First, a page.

Metro-East News

Man was driving 100 mph before fatal Highland crash, police say

Scenes from fatal crash in Highland near park-and-ride

A two-truck accident killed a Highland woman just after 4 a.m. Friday on U.S. 40 at Kennedy Lane, near the park-and-ride in Highland. The crash killed 45-year-old Charlene Johnson and sent 36-year-old Wayne Stayton of Collinsville to St. Joseph’s
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A two-truck accident killed a Highland woman just after 4 a.m. Friday on U.S. 40 at Kennedy Lane, near the park-and-ride in Highland. The crash killed 45-year-old Charlene Johnson and sent 36-year-old Wayne Stayton of Collinsville to St. Joseph’s

The crash that killed a Highland woman in February is being investigated as a reckless homicide, according to court documents.

Police say Wayne Stayton, 36, of Collinsville, was driving more than 100 mph and allegedly tested positive for cannabis and benzodiazepines while he was hospitalized following the crash that killed Charlene Johnson on Feb. 23.

Stayton did not appear to have been charged with any crime as of Friday afternoon. A search warrant request, obtained Friday by the News-Democrat, indicates the crash is being investigated as a possible aggravated driving under the influence/reckless homicide. The search warrant request states that Stayton, after the crash, said he had been driving more than 100 mph.

Court records in St. Clair County indicate Stayton had a previous DUI charge in 2000 that was dismissed in 2002 after Stayton completed outpatient alcohol treatment and two years of court supervision. But again in 2002, he was arrested in Madison County and pleaded guilty to DUI. It was dismissed after he once again completed two years of court supervision.

Johnson, 45, was killed at about 4 a.m. Feb. 23 as she was on her way to work. She was headed west on U.S. 40 near Kennedy Lane in Highland when a truck driven by Stayton crossed the center line and collided head-on with Johnson’s truck.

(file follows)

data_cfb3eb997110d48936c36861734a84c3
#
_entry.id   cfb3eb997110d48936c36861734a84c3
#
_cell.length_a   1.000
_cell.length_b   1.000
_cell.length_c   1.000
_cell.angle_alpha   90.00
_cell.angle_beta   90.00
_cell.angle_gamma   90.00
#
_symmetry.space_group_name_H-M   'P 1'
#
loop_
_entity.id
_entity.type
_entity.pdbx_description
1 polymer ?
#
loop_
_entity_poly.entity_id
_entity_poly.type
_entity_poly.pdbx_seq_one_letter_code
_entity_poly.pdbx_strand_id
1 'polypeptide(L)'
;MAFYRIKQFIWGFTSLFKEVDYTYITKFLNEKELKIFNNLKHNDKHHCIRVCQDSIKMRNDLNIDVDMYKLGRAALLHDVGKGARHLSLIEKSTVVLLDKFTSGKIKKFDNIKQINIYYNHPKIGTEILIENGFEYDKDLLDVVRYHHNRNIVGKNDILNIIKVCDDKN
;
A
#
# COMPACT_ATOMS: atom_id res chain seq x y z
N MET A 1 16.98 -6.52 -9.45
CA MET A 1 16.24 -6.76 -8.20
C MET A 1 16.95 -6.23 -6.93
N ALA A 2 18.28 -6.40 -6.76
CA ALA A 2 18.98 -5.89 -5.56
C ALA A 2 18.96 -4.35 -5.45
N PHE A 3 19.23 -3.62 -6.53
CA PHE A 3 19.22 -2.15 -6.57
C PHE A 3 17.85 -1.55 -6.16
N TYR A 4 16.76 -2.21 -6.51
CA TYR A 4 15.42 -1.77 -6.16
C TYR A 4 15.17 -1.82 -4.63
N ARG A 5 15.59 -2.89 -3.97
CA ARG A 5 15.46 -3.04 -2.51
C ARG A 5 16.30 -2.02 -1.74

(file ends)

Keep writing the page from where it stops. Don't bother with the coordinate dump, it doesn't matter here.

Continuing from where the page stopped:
Johnson was declared dead at the scene.

Stayton was able to extricate himself from his car and was waiting alongside the road when the first responding officer arrived. He was taken to an area hospital, and later transferred to St. Louis University Hospital for treatment of a broken leg.

The day of the crash, Illinois State Police filed for a search warrant for the gray 2011 GMC Sierra that Stayton was driving. The remains of his truck had been towed to a Highland tow yard, and the police wanted access to the sensing diagnostic module and deployed air bag from the car.

The sensing diagnostic module is designed to monitor events within the vehicle and records information leading up to the crash, according to the search warrant.

Madison County court records indicate that Illinois State Police executed the warrant by 4 p.m. Feb. 23, approximately 12 hours after the crash occurred. It was released to the public this week.

Johnson was described as a hard worker with a big heart, who worked as a union laborer and volunteered for the Alhambra Jaycees.

Elizabeth Donald: 618-239-2507, @BNDedonald

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